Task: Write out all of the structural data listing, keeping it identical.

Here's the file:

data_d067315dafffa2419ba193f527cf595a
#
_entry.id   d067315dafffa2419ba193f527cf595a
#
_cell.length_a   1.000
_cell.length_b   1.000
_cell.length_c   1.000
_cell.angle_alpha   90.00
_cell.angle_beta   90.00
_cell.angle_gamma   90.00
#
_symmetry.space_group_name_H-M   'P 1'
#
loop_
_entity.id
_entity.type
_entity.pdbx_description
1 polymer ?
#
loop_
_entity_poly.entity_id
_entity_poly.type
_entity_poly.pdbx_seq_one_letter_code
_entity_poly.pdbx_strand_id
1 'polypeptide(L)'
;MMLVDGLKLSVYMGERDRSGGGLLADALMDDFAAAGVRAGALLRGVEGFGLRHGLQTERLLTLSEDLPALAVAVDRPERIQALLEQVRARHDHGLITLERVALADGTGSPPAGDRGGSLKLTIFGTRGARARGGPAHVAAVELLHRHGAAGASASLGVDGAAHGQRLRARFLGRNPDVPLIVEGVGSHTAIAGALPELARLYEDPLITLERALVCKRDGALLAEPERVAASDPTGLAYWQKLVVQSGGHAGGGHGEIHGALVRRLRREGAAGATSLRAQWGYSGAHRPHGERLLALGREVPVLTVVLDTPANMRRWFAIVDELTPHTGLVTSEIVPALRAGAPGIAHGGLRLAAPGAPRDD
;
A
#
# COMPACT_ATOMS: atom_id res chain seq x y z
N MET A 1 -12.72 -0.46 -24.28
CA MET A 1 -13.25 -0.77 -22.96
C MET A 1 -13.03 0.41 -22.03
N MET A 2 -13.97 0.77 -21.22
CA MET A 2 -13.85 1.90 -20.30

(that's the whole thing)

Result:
data_d067315dafffa2419ba193f527cf595a
#
_entry.id   d067315dafffa2419ba193f527cf595a
#
_cell.length_a   1.000
_cell.length_b   1.000
_cell.length_c   1.000
_cell.angle_alpha   90.00
_cell.angle_beta   90.00
_cell.angle_gamma   90.00
#
_symmetry.space_group_name_H-M   'P 1'
#
loop_
_entity.id
_entity.type
_entity.pdbx_description
1 polymer ?
#
loop_
_entity_poly.entity_id
_entity_poly.type
_entity_poly.pdbx_seq_one_letter_code
_entity_poly.pdbx_strand_id
1 'polypeptide(L)'
;MMLVDGLKLSVYMGERDRSGGGLLADALMDDFAAAGVRAGALLRGVEGFGLRHGLQTERLLTLSEDLPALAVAVDRPERIQALLEQVRARHDHGLITLERVALADGTGSPPAGDRGGSLKLTIFGTRGARARGGPAHVAAVELLHRHGAAGASASLGVDGAAHGQRLRARFLGRNPDVPLIVEGVGSHTAIAGALPELARLYEDPLITLERALVCKRDGALLAEPERVAASDPTGLAYWQKLVVQSGGHAGGGHGEIHGALVRRLRREGAAGATSLRAQWGYSGAHRPHGERLLALGREVPVLTVVLDTPANMRRWFAIVDELTPHTGLVTSEIVPALRAGAPGIAHGGLRLAAPGAPRDD
;
A
#
# COMPACT_ATOMS: atom_id res chain seq x y z
N MET A 1 -12.72 -0.46 -24.28
CA MET A 1 -13.25 -0.77 -22.96
C MET A 1 -13.03 0.41 -22.03
N MET A 2 -13.97 0.77 -21.22
CA MET A 2 -13.85 1.90 -20.30